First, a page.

Choctaw, Oklahoma and Gulf Railroad

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Choctaw, Oklahoma and Gulf Railroad
HeadquartersMcAlester, Oklahoma
LocaleOklahoma, Arkansas, and Texas
Dates of operation1888 (1888)–1948 (1948)
SuccessorChicago, Rock Island and Pacific Railroad

The Choctaw, Oklahoma and Gulf Railroad (CO&G), known informally as the "Choctaw Route," was an American railroad in the states of Arkansas and Oklahoma.


The company, originally known as the Choctaw Coal and Railway Company, completed its main line between West Memphis, Arkansas and western Oklahoma by 1900. In 1901 the CO&G chartered a subsidiary company, the Choctaw, Oklahoma and Texas Railroad, to continue construction west into the Texas panhandle, and by 1902 the railroad had extended as far west as Amarillo.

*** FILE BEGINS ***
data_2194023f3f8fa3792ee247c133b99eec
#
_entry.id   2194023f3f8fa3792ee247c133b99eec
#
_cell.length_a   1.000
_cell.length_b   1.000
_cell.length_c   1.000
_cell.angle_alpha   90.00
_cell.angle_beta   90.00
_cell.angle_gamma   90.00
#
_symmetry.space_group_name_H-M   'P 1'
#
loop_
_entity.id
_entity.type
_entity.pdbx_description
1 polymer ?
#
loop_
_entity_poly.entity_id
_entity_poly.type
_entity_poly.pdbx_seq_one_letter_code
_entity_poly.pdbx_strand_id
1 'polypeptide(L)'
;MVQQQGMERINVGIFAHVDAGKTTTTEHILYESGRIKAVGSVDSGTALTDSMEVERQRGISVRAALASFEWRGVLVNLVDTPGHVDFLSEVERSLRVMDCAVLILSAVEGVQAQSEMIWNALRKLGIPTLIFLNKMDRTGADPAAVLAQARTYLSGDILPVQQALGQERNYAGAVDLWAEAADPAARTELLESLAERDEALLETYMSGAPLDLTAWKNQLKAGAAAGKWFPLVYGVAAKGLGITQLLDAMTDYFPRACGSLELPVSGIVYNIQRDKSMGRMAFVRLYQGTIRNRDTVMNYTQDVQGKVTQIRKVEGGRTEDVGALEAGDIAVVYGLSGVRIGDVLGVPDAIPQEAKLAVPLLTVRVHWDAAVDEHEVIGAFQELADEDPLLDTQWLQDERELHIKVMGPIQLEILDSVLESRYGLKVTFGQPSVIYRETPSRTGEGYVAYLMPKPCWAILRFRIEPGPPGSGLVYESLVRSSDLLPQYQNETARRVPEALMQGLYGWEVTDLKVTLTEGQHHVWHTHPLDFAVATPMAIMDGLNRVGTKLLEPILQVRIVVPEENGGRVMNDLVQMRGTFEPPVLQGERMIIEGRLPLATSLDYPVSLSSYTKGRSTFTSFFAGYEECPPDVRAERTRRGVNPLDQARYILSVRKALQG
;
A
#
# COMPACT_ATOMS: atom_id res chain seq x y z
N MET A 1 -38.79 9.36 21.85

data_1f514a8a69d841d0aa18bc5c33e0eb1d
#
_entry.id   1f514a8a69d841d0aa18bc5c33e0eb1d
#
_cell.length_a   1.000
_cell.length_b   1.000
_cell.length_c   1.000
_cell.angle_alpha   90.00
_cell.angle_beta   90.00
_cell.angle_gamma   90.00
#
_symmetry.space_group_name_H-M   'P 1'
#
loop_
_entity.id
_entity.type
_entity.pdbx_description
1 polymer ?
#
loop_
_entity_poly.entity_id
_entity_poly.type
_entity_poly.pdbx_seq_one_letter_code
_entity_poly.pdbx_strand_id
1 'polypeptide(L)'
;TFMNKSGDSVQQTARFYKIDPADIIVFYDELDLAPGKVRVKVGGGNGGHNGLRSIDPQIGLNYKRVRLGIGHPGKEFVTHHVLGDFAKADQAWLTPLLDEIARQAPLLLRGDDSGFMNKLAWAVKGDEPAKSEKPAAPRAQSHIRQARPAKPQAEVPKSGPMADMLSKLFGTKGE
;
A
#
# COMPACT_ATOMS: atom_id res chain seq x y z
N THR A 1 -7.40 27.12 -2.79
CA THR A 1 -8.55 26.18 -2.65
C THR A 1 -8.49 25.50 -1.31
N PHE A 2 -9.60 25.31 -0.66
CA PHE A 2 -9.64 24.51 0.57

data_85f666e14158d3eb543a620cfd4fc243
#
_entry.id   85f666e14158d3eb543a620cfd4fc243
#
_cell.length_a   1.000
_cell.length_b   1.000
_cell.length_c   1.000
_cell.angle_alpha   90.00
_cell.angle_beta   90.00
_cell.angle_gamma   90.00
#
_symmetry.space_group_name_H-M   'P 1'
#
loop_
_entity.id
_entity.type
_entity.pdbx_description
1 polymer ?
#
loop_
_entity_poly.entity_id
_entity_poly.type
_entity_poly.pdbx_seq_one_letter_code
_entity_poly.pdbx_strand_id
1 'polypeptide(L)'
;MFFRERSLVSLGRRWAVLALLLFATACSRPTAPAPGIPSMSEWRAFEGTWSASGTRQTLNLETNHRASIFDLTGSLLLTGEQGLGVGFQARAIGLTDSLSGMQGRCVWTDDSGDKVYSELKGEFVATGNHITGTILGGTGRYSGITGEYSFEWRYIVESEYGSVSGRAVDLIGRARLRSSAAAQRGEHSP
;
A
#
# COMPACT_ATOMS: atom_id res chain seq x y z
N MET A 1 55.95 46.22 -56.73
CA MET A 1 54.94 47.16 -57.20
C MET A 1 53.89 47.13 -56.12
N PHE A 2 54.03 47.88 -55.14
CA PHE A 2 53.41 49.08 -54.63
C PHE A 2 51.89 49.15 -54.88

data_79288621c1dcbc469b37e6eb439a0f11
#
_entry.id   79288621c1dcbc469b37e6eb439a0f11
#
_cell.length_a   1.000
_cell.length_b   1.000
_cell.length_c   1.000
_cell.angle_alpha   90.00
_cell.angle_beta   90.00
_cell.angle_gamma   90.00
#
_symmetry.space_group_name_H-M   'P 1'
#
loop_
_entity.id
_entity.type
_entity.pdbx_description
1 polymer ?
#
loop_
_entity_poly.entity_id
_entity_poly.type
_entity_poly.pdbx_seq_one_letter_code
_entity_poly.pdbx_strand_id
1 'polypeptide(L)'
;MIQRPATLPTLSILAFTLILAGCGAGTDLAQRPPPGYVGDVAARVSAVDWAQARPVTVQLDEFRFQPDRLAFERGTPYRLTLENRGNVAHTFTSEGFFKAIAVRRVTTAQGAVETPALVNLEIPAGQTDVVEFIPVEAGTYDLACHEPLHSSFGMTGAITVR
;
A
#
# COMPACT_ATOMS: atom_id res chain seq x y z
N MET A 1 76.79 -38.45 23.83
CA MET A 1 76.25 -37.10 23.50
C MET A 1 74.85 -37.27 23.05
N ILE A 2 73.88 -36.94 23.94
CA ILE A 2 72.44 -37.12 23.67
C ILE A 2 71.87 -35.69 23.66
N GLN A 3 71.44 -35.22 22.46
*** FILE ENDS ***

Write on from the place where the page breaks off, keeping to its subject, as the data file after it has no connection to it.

Choctaw Northern Railroad[edit]

The Watonga and Northwestern Railroad was incorporated in Oklahoma Territory on May 19, 1900.[1] Its name changed to the Choctaw and Northern Railroad on March 22, 1901.[1] Though not originally controlled by the CO&G, this railway did in the 1901-1902 timeframe build its main line from a connection with the CO&G at Geary, Oklahoma north toward the Oklahoma-Kansas border, about 106 miles distant.[1][2] It passed through or created towns along the way such as Greenfield, Watonga and Homestead in Blaine County;[3][4][5][6] Cleo Springs, originally Cleo, in Major County;[7] and, in Alfalfa County, the towns of Aline, Augusta, Lambert, Ingersoll, Driftwood, and Amorita.[8] At the border, it continued about 16 miles north through Waldron, Kansas-- where it crossed the line of the Kansas City, Mexico and Orient Railroad-- to end at Anthony, Kansas, which had existed at the intersection of the St. Louis-San Francisco Railroad and the Missouri Pacific Railway since at least 1891.[9][10][11] This gave it a mainline of about 121 miles.[12] It also built a branch from its line at Ingersoll—a town created by the railroad—west to the Woods County seat of Alva, Oklahoma, about 16 miles.[1][13][14] This gave the railway a total trackage of about 137-138 miles.[1][12]